[8] Jeremiah was human, very much a man. Going to that horrible place, speaking such sharp words and smashing the pot as a visible demonstration of wrath, only elicited a “ho-hum” response. He was angry! Is it surprising if he failed to ask his God for permission, and he went on to give his scathing message for the general population to hear? This is the kind of response the human beings have to such frustrating situations.

[9] It was bad enough that Jeremiah criticized the group there in the ugly valley, but it was a greater offence (in the eyes of the priests) to publicly shame the priests in front of the “much inferior” common people. Pashhur was not carrying out a personal vendetta so much as acting on behalf of the whole class of priests.

[10] This again is creative nonfiction in action.

[11] Stocks are very intentionally a public punishment. “Individuals are to be placed in the stocks (a wooden framework with holes for head and hands), which would expose him to public ridicule and contempt.” Fretheim p. 408.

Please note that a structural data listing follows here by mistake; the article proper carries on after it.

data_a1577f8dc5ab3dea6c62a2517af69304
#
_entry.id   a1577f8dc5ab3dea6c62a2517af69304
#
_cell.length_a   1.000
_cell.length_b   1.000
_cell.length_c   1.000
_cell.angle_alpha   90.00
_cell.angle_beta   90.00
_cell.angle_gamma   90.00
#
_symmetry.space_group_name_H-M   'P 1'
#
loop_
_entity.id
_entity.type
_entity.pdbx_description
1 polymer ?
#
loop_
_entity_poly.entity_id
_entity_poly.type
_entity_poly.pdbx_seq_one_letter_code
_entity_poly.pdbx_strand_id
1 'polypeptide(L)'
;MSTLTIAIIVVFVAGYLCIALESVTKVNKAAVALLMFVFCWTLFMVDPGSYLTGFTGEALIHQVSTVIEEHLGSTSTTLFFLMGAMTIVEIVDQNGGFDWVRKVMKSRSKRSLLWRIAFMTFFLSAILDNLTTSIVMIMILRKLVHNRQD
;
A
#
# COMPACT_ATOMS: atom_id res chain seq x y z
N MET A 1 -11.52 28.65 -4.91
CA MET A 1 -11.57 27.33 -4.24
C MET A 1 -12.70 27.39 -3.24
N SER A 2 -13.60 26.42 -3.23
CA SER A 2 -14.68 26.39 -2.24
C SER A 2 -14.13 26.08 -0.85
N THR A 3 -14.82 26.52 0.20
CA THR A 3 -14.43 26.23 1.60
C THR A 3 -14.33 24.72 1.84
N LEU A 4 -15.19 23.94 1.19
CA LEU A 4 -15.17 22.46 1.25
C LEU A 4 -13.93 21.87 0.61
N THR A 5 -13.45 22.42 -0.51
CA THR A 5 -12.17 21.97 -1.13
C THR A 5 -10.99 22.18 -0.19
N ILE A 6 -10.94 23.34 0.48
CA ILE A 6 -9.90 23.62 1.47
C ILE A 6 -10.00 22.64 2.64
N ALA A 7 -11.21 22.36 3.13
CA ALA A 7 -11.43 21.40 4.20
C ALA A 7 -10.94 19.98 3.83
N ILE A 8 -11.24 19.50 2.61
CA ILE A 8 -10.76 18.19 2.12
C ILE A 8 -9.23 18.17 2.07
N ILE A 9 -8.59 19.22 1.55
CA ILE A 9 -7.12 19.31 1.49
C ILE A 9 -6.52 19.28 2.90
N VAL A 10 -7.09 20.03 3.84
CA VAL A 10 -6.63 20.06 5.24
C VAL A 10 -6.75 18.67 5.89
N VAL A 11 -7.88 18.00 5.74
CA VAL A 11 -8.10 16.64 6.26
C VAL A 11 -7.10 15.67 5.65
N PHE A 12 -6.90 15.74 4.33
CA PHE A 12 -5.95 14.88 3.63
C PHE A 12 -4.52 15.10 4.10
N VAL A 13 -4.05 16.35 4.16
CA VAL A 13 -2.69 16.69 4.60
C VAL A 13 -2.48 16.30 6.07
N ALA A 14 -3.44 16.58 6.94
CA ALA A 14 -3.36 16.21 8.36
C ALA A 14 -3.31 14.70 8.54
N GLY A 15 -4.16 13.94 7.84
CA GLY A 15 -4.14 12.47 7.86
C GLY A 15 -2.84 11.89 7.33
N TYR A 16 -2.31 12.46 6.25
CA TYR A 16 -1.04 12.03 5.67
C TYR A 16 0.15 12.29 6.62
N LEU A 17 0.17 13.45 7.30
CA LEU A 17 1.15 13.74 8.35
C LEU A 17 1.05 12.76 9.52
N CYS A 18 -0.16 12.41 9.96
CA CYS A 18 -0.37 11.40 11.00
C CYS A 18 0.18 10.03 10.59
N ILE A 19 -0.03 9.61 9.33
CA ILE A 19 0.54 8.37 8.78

[12] Jer. 20:8. This was indeed the intent of the public shaming.

[13] Biblical writers unequivocally accept the existence and extensive activity of demons on earth, Due. 2:17, Psa. 106:37, 1 Tim. 4:1, Jam. 3:5.

[14] Brown, Kindle Location 9491.

Jeremiah’s Early Naivety

Everyone grows up in social, moral and religious environments. It’s natural to accept one’s surroundings as the norm.[1] Same for young Jeremiah. A godly king was ruling on the throne. King Josiah removed the idols, purified the temple and reestablished God’s law as the focus of civil and religious life. From outward appearances the nation was in good spiritual shape; far better than before. And young Jeremiah was oblivious to what lurked under the surface until forced by his Commander to face the facts.

The Challenge

Early on, God gave a challenge to his rookie prophet with a hefty reward if successful. Perhaps he could set aside his mantle and retire before he hardly even started!